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Comment by tonytran2015: “Those who don’t learn from history ate condemned to repeat it.“
…The debate over whether Nixon’s “plan” sought only a “decent interval” or whether “Vietnamization” envisioned long-term survival of an independent South Vietnam, remains unresolved.
Former policymakers and historians continue to argue the evidence. Some argued that at best the war was stalemated. Finessing Vietnam to deal directly with Russia and China was not going to be easy, but some suggested that victory was still possible. Above all, Nixon feared he could not control the political situation if he admitted the war had been a mistake or a tragedy of missed signals. Little wonder he played his cards very close to his vest. In July 1969, Nixon spoke at an air base on the Island of Guam, announcing a new “doctrine” that muffled the sound of clacking dominos. “As far as our role is concerned,” he said of the future, “we must avoid the kind of policy that will make countries in Asia so dependent upon us that we are dragged into conflicts such as the one we have in Vietnam.”…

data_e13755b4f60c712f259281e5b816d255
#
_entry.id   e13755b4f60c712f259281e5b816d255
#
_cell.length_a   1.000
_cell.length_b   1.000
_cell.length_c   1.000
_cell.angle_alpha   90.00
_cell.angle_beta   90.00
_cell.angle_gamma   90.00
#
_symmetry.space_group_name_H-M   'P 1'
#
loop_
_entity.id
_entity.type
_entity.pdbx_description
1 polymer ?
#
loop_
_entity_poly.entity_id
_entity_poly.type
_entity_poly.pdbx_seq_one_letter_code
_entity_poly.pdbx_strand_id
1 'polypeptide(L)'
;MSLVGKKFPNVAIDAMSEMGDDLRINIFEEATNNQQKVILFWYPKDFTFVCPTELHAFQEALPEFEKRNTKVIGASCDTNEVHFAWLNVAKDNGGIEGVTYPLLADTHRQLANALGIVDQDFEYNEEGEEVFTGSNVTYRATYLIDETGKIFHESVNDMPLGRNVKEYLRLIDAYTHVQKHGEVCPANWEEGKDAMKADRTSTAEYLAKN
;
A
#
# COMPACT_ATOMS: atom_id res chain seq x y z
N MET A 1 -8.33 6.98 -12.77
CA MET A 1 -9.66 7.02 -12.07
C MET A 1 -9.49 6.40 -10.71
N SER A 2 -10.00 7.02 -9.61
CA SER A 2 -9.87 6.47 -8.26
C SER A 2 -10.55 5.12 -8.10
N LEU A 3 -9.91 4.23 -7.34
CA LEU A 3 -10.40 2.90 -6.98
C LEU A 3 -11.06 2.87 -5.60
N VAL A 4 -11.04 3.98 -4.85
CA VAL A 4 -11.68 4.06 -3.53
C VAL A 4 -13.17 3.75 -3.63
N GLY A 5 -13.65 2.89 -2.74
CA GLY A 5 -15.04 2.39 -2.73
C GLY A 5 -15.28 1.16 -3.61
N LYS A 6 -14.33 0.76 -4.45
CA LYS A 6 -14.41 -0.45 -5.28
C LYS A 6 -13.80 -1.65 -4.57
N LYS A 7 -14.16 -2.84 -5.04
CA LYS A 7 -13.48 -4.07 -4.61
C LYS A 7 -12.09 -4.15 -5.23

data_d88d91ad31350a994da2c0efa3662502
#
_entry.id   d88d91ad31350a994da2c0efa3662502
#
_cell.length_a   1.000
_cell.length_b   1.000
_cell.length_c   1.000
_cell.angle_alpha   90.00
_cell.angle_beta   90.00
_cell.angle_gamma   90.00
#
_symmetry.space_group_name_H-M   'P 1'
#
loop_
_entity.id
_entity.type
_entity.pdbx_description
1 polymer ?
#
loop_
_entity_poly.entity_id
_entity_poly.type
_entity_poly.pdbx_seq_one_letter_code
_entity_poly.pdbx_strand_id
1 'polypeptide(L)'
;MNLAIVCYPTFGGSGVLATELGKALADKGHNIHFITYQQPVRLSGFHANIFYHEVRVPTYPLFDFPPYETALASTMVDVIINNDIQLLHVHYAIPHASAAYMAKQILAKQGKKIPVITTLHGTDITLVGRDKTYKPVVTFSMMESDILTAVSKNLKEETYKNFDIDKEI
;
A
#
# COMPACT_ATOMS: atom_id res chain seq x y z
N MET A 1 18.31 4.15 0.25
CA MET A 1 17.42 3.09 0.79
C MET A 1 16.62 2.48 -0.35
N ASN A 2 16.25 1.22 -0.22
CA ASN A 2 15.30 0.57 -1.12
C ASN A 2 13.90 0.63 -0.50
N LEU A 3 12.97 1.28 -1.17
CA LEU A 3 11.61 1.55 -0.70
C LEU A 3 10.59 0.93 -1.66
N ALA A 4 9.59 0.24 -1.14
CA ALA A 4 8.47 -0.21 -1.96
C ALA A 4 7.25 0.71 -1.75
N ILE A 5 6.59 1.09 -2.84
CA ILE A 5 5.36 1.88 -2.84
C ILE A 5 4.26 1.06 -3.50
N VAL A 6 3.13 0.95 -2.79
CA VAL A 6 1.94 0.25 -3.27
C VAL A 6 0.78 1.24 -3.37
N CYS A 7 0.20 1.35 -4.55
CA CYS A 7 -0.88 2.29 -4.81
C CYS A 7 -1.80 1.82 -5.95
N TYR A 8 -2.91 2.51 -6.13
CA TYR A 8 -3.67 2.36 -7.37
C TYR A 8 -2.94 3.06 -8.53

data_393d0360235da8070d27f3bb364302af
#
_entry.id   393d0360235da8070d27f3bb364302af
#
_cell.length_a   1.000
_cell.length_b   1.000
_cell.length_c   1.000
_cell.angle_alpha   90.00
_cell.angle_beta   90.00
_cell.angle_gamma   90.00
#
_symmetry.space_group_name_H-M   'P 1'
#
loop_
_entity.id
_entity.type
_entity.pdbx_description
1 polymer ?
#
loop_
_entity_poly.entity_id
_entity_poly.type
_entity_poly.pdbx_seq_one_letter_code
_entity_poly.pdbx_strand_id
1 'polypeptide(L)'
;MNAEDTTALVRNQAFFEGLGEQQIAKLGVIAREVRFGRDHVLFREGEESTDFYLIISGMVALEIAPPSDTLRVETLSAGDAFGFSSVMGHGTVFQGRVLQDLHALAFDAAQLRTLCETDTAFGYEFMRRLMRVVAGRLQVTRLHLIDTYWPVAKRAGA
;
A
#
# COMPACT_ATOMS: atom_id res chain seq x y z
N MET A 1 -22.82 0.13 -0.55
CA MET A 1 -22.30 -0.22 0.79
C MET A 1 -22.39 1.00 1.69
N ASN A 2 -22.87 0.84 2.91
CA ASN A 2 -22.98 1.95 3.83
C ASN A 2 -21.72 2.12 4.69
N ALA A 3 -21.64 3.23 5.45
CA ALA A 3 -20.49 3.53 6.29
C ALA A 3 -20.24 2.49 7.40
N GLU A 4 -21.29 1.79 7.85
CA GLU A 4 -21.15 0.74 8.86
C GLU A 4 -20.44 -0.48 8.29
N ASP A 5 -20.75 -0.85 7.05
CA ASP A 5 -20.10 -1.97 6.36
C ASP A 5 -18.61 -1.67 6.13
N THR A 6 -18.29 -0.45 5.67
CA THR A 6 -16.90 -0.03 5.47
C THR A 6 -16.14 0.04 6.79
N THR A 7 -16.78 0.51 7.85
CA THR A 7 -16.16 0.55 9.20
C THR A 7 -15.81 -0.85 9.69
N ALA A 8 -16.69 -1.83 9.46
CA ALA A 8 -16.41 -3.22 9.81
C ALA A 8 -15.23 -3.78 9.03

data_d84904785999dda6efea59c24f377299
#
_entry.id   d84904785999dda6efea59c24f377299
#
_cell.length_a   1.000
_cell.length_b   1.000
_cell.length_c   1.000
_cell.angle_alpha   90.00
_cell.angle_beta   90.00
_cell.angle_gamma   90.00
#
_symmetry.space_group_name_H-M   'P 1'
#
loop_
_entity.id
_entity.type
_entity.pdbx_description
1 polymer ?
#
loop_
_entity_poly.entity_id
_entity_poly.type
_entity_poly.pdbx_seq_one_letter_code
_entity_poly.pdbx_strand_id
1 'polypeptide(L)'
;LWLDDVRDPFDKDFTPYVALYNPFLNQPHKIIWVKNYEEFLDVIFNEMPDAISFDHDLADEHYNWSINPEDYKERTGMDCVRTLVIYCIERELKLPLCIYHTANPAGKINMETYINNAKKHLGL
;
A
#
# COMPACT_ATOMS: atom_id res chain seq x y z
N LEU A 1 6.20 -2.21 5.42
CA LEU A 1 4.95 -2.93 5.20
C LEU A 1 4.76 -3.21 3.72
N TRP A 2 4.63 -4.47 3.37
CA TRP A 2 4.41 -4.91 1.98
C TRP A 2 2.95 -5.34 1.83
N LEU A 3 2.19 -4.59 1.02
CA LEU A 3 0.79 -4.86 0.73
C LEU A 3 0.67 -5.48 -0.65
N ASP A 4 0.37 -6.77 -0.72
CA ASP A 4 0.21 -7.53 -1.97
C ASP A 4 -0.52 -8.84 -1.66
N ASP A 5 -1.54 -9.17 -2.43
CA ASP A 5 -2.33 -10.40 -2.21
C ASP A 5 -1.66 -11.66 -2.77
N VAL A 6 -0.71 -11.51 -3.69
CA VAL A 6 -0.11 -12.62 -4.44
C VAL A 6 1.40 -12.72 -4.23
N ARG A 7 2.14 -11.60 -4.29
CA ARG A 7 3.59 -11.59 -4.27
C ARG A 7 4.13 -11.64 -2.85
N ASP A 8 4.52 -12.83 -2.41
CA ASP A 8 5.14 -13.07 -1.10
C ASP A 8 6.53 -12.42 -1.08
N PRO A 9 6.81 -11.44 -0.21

Both sides realized that it would lead to a Communist military victory. Thieu was certain the settlement — which, among other things, would leave 145,000 North Vietnamese troops (Thieu said 300,000) in the South — meant defeat. It would, he told Haig, “culminate in the ultimate collapse of the government of South Vietnam.”
… March 1973, Moorer concluded that the President only needed South Vietnam “to remain viable for perhaps a year, then he could say we gave them everything and they could not handle it.”
… In March 1975 a number of bills were introduced in the US Congress providing that no supplemental military appropriations be made in this fiscal year to South Vietnam or Cambodia
… On 12 March, the day after Ban Me Thuot surrendered, the House of Representatives rejected the supplemental request.
… On April 10, 1975, President Ford asked Congress for $722 million … and … $250 million for … aid for South Vietnam. Speaking to the Congress, Ford said